Massive Machines Search for the Smallest Pieces of the Universe

One hundred meters beneath the borders of France and Switzerland, near the city of Geneva, there is a tunnel, 27 kilometers around, called the Large Hadron Collider. That is where scientists are working to answer one of life’s biggest riddles:  What is the universe made of? The physicists working at CERN – officially the European Organization for Nuclear Research – are looking for things like antimatter and dark matter and how the universe works. Penny Dixon reports from Geneva.
Videographer: Daniel Gillet

your ad here

more

WHO Experts Admit COVID-19 Can Spread Through Air

Experts at the World Health Organization (WHO) Tuesday acknowledged there is growing evidence the coronavirus can spread through the air and said they are preparing a brief on the subject.At the U.N. agency’s regular briefing in Geneva, WHO technical committee head Dr. Maria Van Kerkhove said the WHO was contacted in April by a group of than 200 scientists who have called for the world body and others to acknowledge that the coronavirus can spread in the air.Kerkhove said her committee is working with the group and are producing a scientific brief to summarize what they know about the nature of air-borne transmission of virus.WHO Under Fire Over COVID-19 Transmission Route Critics say agency moves too slowly to acknowledge airborne transmission, but science not settledThe WHO coordinator of infection prevention and control, Professor Benedetta Allegranzi, noted that while there is emerging evidence about the airborne nature of the virus, it is not definitive.  Both officials said that the evidence does suggest it takes a comprehensive prevention package to stop COVID transmission, including physical distancing and the wearing of masks, particularly inside.WHO Director General Tedros Adhanom Ghebreyesus stressed the pandemic continues to accelerate and said it has not yet reached its peak. He noted that it took 12 weeks for the world to reach 400,000 COVID cases, and this past weekend there were more than 400,000 cases across the globe. 

your ad here

more

Russian Court Fines Coronavirus-Denying Rebel Monk

A Russian court on Tuesday fined a coronavirus-denying monk who has challenged Kremlin lockdown orders for spreading false information about the pandemic.The court in the Ural Mountains region ordered Father Sergiy to pay 90,000 rubles ($1,250). The 65-year-old monk, who has attracted nationwide attention by urging followers to disobey church leadership and ignore church closures during the pandemic, didn’t attend the court hearing.On Friday, a Russian Orthodox Church panel in Yekaterinburg ruled to defrock Father Sergiy for breaking monastic rules. He didn’t show up at the session and dismissed the verdict, urging his backers to come to defend the Sredneuralsk women’s monastery where he has holed up since last month.In Friday’s video posted by his supporters, Father Sergiy denounced President Vladimir Putin as a “traitor to the Motherland” serving a Satanic “world government” and dismissed Russian Orthodox Church Patriarch Kirill and other top clerics as “heretics” who must be “thrown out.”Putin’s spokesman Dmitry Peskov said the Kremlin wasn’t following developments regarding the rebel monk.  When contagion engulfed Russia, Father Sergiy declared the coronavirus non-existent and denounced government efforts to stem the outbreak as “Satan’s electronic camp.” The monk has described the vaccines being developed against COVID-19 as part of a global plot to control the masses via chips.He urged believers to disobey the closure of churches during the nationwide lockdown. Orthodox churches across Russia were closed on April 13 amid a quick rise in COVID-19 cases and were allowed to reopen in early June as authorities eased restrictions.The church banned the monk from ministry in April, but he has continued preaching and last month took charge of the monastery outside Yekaterinburg that he had founded years ago. Dozens of burly volunteers, including veterans of the separatist conflict in eastern Ukraine, helped enforce his rules, while the prioress and several nuns have left.The police visited the monastery last month a day after Father Sergiy took over, but found no violations of public order. Facing stiff resistance by his supporters, church officials have appeared indecisive, lacking the means to enforce their ruling and evict the rebellious monk by force.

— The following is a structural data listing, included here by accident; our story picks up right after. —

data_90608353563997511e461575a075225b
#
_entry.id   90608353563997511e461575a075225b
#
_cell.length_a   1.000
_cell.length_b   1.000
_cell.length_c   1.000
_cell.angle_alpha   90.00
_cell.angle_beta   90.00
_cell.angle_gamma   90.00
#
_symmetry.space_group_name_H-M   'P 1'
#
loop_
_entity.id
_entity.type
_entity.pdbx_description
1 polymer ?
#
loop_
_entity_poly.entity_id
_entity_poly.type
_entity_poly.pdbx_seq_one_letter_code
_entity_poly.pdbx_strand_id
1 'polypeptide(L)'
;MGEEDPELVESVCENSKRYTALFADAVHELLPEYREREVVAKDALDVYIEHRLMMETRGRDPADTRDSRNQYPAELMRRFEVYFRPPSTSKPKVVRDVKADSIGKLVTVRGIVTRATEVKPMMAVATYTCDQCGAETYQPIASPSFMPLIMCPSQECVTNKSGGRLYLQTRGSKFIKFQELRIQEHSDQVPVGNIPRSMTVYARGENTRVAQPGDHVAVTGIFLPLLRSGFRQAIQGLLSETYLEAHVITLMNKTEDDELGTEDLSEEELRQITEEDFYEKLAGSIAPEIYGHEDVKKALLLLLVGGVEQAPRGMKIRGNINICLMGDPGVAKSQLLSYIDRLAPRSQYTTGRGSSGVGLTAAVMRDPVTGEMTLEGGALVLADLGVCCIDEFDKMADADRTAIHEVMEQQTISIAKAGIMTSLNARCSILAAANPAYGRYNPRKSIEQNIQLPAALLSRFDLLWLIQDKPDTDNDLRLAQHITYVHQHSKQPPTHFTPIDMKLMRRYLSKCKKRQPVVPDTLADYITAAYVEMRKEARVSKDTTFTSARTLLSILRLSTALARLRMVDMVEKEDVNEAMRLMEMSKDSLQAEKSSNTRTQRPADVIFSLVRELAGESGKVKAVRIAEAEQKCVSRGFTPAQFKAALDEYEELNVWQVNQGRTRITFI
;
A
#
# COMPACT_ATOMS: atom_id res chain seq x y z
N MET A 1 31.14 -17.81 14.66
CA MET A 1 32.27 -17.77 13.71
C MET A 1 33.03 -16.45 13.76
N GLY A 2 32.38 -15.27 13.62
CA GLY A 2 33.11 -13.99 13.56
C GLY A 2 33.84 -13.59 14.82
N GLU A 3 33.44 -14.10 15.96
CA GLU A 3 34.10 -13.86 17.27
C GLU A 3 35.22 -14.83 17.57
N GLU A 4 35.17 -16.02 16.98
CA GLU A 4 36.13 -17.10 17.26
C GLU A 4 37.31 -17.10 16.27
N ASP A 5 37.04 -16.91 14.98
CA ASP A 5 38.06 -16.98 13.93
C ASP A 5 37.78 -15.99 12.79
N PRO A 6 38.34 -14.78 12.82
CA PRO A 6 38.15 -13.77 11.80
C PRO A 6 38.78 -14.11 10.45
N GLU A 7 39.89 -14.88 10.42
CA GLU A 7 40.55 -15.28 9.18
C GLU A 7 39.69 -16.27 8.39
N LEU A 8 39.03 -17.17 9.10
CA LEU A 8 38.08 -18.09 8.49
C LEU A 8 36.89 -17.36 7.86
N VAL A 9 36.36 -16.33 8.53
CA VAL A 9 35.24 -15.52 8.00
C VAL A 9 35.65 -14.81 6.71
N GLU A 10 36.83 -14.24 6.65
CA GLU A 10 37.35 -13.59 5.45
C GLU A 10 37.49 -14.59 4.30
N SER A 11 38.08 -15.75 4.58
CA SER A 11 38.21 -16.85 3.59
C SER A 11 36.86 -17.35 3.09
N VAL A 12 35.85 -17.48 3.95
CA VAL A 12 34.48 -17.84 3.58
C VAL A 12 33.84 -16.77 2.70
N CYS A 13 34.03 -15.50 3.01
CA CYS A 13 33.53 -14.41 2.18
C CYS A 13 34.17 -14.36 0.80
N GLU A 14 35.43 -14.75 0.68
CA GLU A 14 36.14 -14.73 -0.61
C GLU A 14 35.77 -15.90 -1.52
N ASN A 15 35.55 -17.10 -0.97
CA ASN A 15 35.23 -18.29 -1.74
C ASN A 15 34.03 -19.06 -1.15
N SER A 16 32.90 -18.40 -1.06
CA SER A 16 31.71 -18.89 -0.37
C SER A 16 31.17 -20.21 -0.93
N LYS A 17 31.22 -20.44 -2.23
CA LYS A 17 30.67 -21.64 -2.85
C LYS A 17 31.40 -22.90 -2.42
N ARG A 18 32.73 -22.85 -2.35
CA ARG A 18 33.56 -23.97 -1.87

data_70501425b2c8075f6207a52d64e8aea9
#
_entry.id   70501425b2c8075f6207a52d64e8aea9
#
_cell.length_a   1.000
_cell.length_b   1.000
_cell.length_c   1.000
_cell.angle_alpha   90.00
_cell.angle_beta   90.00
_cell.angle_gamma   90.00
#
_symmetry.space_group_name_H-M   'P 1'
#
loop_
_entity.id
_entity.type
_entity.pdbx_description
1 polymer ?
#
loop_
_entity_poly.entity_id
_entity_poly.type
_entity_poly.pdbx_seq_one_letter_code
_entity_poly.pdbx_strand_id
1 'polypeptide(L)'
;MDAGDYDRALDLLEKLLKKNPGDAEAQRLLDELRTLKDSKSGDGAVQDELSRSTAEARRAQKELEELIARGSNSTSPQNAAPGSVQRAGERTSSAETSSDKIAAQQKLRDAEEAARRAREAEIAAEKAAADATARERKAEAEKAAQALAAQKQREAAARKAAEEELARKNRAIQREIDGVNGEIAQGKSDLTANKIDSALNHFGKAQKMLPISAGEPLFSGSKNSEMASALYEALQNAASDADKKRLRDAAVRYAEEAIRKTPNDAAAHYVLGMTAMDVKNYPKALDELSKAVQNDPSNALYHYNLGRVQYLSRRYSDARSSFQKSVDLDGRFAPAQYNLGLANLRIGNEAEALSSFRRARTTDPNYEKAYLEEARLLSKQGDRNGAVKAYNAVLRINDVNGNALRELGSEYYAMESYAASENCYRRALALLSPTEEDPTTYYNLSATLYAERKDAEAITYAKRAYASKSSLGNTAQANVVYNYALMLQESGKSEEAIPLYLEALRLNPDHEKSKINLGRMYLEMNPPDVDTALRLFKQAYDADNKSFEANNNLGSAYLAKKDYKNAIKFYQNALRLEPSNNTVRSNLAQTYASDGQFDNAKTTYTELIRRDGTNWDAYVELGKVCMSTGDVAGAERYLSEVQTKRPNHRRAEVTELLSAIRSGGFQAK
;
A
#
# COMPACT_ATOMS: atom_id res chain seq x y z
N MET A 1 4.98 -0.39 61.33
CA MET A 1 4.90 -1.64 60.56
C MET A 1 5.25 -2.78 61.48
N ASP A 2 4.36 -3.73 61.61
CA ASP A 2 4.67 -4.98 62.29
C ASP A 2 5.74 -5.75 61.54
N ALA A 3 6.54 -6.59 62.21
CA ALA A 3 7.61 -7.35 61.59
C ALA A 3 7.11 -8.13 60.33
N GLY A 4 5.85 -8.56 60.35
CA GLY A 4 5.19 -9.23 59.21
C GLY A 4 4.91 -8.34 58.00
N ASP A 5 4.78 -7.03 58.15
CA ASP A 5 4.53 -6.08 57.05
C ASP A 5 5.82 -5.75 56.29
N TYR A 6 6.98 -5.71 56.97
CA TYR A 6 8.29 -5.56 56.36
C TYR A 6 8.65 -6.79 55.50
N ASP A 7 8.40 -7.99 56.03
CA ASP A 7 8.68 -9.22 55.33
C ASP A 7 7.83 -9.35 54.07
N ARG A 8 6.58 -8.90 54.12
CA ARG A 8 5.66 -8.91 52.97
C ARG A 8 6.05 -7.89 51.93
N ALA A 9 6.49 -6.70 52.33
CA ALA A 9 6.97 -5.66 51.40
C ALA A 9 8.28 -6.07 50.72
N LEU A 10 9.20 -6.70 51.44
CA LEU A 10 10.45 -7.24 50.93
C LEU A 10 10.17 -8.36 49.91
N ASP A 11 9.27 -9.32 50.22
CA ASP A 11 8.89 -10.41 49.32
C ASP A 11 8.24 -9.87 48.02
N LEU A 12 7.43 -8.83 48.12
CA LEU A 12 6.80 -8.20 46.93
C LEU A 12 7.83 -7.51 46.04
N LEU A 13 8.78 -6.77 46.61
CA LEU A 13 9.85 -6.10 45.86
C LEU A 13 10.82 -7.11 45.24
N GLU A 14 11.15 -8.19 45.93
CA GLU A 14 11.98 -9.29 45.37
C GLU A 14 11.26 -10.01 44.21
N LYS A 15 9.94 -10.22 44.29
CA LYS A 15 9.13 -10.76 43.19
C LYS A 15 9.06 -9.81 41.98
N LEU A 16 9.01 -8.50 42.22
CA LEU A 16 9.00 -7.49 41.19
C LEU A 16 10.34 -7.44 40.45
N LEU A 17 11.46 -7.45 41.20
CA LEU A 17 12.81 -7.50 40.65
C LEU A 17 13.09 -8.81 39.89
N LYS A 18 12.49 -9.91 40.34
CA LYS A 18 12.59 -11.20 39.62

your ad here

more

Brazil Man May Be Cured of HIV

Doctors in Brazil say an experimental treatment given to a man known as the Sao Paulo Patient may have cured him of HIV.  
 
The man, who was subjected to intensive anti-retroviral drug therapy with the purpose of removing all traces of the AIDS virus from his body, shows no signs of the virus after more than a year since he stopped receiving the treatment.
 
In an interview with The Associated Press, the patient said he was “very moved, because it’s something that millions of people want. It’s a gift of life, a second chance to live.”
 
The only other two known cases of HIV cures have been through bone marrow transplants, which gave patients new immune systems that were better equipped to respond to the virus.  
 
Bone marrow transplants are prohibitively expensive, though, and they come with life-threatening side effects, leading experts to disregard them as a viable option.
 
Although the treatment the Sao Paulo Patient received appears to be a much better alternative, he represents only a single case that requires more research and experimentation.  
 
“These are exciting findings but they’re very preliminary,” said Dr. Monica Gandhi, an AIDS expert at the University of California, San Francisco. “This has happened to one person, and one person only.”
 
Gandhi noted the four others in the same experiment did not respond similarly to the treatment.
 
If the Sao Paulo Patient’s case can be shown to work on a broader spectrum, it would be a huge breakthrough, as people with HIV currently are forced to stay on a treatment plan for the rest of their lives.  
 
HIV is difficult to treat because it lies dormant for long periods of time, during which it cannot be eliminated by medicines or the body’s normal immune response. Patients must stay on drugs to keep the virus dormant and prevent it from becoming active again. 

your ad here

more

Novavax Awarded $1.6 Billion to Develop US COVID-19 Vaccine

The U.S. government has awarded a $1.6 billion contract to Novavax, Inc. to develop a coronavirus vaccine.The award to the Maryland-based company is the largest to date from the government’s “Operation Warp Speed” initiative to fast-track the development of vaccines and other treatments for COVID-19.